What Coronavirus teaches us about climate change

Gwynne Dyer is a Canadian-born independent journalist whose column is published in more than 175 papers in 45 countries.

By Gwynne Dyer


Human beings respond well to a crisis that is familiar, especially if it is also imminent. They don’t do nearly as well when the threat is unfamiliar and still apparently quite distant. Consider our response to the current coronavirus threat.

Countries in East Asia with recent experience of similar viruses (SARS, etc.) immediately responded with ‘test, track and isolate’ drills, plus instant lock-downs if the virus had already gained a foothold in the population.

Other countries, just as rich and well-educated, had the same information, but they still waited several months before taking emergency measures that upset the comfortable routine of their lives. So the United States, Britain and France all ended up with death rates per million more than fifty times higher than China, Korea and Japan.

The same applies to global heating, except that in this case we are all Americans. None of us has prior experience of a genuine climate crisis, and although we have known enough about what’s going to happen to justify urgent action for thirty years now, we have done nothing decisive about it.

We have lots of ‘clean’ technology, but total demand for energy has grown so fast that we are still getting a steady 80% of our energy from fossil fuels. Realistically, this is not going to change much. We are who we are, shaped by millions of years of evolution, and our ancestors didn’t do long-term planning; they had to concentrate on acute short-term problems.

A truly serious response to the climate threat will therefore come only when it is actually starting to hurt. Unfortunately, by then it will probably be too late.

The Earth system – biosphere, atmosphere, the oceans, the rocks, all the components that govern the climate – plays by its own rules. It will absorb new inputs like warming for a long time while changing as little as possible: it’s a ‘homeostatic’ system.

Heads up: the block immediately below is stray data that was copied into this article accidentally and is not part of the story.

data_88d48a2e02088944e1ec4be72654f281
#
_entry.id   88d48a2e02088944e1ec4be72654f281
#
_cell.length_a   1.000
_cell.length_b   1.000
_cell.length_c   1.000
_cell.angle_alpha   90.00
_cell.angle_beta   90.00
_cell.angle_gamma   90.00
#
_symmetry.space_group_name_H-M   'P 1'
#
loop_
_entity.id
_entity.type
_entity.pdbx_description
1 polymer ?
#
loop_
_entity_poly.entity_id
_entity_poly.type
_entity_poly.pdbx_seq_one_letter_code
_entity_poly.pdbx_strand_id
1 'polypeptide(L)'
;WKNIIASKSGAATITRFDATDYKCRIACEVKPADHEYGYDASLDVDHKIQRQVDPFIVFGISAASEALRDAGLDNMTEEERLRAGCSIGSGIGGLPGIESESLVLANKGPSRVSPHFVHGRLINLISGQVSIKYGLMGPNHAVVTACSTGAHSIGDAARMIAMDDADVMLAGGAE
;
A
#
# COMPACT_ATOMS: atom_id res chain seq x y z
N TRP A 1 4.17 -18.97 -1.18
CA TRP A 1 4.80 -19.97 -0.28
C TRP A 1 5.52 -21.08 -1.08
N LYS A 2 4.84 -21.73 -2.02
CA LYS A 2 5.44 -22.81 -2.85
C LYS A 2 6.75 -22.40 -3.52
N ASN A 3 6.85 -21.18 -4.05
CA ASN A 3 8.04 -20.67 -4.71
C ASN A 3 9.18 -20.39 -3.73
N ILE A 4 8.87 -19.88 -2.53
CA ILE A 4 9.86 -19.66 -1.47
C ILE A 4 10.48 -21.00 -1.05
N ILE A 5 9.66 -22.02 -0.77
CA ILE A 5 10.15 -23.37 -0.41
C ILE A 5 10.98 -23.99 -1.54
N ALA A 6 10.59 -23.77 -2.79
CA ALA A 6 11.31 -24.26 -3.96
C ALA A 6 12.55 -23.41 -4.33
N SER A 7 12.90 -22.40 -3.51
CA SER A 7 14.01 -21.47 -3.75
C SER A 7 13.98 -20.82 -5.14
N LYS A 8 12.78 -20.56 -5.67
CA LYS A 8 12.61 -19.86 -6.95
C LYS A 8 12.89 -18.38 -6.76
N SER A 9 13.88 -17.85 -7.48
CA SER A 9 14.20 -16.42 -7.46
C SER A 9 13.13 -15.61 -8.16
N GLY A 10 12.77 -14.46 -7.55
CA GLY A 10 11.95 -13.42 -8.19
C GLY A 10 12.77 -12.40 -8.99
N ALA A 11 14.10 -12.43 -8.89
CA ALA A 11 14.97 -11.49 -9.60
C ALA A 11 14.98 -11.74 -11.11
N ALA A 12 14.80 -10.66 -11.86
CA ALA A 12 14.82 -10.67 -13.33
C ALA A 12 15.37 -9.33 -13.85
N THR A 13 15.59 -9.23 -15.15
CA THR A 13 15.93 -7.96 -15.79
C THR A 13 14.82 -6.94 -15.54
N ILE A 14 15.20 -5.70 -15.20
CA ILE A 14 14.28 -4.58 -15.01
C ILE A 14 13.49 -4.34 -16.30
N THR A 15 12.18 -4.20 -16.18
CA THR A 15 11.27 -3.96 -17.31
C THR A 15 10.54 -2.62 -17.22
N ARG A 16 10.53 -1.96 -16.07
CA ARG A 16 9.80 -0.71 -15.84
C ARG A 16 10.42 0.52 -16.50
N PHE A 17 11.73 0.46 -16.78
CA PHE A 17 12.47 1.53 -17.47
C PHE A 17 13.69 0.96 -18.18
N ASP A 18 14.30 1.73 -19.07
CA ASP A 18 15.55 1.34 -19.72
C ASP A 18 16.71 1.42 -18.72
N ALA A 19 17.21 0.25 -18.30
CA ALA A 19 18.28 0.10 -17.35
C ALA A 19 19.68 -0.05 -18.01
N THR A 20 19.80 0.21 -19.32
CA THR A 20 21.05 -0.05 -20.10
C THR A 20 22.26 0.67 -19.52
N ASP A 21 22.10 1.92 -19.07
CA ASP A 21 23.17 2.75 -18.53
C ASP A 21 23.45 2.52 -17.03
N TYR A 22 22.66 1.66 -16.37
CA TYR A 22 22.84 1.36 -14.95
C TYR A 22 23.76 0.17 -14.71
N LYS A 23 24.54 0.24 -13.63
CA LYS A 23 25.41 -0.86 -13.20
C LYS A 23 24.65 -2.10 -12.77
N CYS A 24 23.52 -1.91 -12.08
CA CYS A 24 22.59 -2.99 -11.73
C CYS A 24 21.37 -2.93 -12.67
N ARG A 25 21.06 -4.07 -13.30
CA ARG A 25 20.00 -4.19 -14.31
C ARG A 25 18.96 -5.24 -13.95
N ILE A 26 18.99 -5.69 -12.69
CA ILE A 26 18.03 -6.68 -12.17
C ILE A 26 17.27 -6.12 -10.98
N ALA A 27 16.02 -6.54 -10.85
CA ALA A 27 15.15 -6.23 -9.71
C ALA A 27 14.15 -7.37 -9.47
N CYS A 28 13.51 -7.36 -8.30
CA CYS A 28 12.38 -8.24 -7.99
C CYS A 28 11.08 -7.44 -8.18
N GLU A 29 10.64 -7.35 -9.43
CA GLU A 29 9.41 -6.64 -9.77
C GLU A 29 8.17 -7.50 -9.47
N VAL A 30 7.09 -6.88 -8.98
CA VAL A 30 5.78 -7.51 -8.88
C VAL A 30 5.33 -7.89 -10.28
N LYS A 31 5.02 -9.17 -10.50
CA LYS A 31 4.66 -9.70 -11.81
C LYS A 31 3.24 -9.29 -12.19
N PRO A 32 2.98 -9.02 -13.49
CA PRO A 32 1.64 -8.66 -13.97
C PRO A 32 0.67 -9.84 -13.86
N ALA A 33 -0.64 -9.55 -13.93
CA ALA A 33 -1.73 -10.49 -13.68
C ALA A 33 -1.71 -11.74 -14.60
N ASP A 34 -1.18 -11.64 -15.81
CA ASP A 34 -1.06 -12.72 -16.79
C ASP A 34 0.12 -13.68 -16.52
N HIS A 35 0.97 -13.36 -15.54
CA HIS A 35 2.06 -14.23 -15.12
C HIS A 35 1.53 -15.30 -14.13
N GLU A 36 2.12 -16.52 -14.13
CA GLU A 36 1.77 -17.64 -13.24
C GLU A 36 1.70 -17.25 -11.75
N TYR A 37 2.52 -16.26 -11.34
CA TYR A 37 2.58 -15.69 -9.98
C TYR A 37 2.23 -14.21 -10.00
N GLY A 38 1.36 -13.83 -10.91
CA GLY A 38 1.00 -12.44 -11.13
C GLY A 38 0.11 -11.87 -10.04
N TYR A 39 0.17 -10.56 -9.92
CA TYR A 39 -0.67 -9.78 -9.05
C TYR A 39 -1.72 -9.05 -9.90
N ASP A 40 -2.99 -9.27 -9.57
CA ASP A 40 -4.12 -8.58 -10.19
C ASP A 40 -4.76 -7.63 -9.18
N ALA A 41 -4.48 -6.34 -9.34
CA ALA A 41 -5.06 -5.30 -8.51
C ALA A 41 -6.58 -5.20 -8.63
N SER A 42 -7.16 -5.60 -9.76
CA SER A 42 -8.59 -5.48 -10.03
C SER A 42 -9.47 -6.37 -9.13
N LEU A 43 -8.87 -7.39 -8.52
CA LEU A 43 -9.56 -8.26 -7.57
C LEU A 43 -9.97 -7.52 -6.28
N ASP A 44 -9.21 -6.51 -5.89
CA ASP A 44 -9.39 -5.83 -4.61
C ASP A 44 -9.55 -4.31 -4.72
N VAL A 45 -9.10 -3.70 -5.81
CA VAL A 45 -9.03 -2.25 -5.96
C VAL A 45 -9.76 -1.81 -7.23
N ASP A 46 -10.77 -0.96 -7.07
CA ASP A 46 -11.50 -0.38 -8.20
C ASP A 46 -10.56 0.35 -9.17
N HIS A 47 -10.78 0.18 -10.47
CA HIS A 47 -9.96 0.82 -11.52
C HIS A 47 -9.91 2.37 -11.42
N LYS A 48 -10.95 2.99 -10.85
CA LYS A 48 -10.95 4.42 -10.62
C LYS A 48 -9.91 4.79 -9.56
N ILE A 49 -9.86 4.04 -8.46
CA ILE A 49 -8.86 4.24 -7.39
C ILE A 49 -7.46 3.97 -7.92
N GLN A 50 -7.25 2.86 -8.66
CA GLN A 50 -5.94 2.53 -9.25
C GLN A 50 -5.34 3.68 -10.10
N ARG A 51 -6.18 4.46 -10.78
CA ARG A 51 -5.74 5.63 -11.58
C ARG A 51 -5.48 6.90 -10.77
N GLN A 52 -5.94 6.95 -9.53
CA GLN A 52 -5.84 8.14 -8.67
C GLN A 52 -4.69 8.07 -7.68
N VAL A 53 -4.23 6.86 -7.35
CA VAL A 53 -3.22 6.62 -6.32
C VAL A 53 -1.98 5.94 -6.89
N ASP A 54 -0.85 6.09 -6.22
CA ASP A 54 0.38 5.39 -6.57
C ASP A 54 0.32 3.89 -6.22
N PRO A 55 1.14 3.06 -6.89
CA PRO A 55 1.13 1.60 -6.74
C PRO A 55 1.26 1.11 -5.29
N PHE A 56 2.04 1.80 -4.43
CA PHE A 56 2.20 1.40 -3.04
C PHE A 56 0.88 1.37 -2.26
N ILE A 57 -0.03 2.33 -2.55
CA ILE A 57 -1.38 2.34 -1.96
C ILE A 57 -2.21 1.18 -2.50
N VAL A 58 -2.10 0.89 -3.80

But when the pressure on the climate system gets too great – reaches a ‘tipping point’ – it is liable to charge off in unpredictable directions at high speed. ‘Non-linear change’, they call it, and we won’t like it a bit. Hundreds of millions, maybe billions, will start to die.

THEN we’ll be ready to make great changes to save ourselves, but it will be too late. UNLESS we can win a little more time by geoengineering.

Geoengineering is not a cure. It would lower the average global temperature by reflecting back a small part of the incoming sunlight in one way or another, and give us the time to do the real job of getting the excess carbon dioxide out of the atmosphere.

In fact, you could say that it is ‘positive’ geoengineering, as opposed to the large-scale ‘negative’ geoengineering we have been doing for the past two centuries by dumping huge amounts of warming gases into the atmosphere.

We don’t need to start geoengineering now. It would be wonderful if we never have to do it, but that would take a miracle. We cannot know how long we would have to go on doing it, either: long enough to get the carbon dioxide in the atmosphere back down to a safe level, certainly, which would be at least a matter of decades.

But even without knowing when we must start and how long we will have to go on, we clearly need to speed up research and testing of the various potential techniques for geoengineering now.

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